The Mystery Of The Long-Lost Treasure Of The San Miguel

The most tantalizing buried treasure isn't the one that's so hidden that it's inaccessible. It's the one that is surely just under your feet, just under the right stone, within easy reach. The treasure of the San Miguel is one such trove. On Amelia Island, Florida, on the Nassau Sound, people estimate that the treasure is worth $2 billion at least. 

As History Collection reports, the San Miguel was a Spanish ship, part of a fleet dispatched from Cuba to Spain in 1715. Spain had finally ratified the treaty known as the Peace of Utrecht in 1714, ending its fierce territorial disputes with France (per Britannica). But years of war had left the King of Spain penniless. He needed gold — lots of it. As Spain's American territories remained intact, the King ordered a massive treasure of American gold and silver amassed in Cuba to be shipped home. Cuba's colonial government obliged and loaded 11 ships with 14 million pesos in ingots, bars, and coins. One of these ships was the San Miguel.

Wrecked but never found

San Miguel was the fastest ship of the fleet, the most capable of outmaneuvering pirates, and thus the most likely to arrive home safely. As such, it carried a bigger load of treasure than any other vessel in the fleet. According to History Collection, The San Miguel, importantly, also disembarked a day before the other 10 ships.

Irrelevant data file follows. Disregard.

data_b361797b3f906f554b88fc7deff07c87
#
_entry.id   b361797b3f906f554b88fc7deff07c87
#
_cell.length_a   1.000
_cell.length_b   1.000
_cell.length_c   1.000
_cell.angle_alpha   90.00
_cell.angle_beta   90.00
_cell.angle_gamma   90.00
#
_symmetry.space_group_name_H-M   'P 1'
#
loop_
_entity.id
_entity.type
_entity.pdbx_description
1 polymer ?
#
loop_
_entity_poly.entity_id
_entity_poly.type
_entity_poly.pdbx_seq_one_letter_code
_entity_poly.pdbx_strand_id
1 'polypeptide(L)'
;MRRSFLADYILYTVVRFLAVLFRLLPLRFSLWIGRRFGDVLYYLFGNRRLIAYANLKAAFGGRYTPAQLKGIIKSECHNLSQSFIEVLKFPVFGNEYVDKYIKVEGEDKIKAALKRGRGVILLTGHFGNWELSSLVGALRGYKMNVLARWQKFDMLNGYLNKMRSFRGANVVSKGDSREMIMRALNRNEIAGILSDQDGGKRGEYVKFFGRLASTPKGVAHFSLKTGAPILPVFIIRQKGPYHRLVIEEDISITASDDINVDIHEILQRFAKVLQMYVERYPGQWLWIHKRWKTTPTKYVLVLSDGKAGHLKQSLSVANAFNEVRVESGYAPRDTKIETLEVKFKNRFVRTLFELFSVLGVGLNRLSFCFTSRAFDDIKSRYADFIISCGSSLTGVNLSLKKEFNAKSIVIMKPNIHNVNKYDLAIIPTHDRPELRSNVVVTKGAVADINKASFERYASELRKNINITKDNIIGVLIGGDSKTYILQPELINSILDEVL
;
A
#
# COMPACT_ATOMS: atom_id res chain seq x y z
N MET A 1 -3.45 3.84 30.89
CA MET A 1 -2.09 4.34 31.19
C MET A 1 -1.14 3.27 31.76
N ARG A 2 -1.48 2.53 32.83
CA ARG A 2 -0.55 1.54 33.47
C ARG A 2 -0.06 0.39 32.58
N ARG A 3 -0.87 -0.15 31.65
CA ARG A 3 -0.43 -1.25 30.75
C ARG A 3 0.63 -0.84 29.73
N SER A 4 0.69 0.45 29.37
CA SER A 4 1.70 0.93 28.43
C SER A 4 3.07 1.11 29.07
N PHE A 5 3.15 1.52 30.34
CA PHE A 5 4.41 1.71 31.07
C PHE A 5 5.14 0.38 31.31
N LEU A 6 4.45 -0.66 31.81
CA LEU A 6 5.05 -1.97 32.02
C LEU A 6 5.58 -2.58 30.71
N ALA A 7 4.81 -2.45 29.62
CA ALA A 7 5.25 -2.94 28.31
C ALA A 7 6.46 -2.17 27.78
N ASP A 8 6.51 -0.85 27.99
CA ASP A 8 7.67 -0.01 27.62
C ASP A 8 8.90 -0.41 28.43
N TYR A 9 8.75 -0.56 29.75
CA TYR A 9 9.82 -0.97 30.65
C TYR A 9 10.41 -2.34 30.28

But summer weather in the West Indies is temperamental. No one on shore could have predicted that a hurricane would start blowing just as the main treasure fleet was departing. The fierce winds smashed the fleet off the Florida coast, capsizing or wrecking the ships as they passed Vero Beach. An estimated 1,000 people drowned. After the storm, the Spanish colonial government managed to salvage about half of the treasure; the rest remained sunk too deep, buried in the sand and gloom, though over the years seven of the ships and some of their treasure have been found. 

But where is the San Miguel? Almost assuredly, the San Miguel sank; no one ever heard from it again. But how far ahead of the main fleet would it have gotten? Treasure hunter Doug Pope is convinced it's off Amelia Island, according to Amelia Island Living. Gold coins, cannons and even a jeweler's furnace have been discovered near the southern part of Amelia Island. The wreck of the San Miguel, and all its long-lost treasure, can't be far.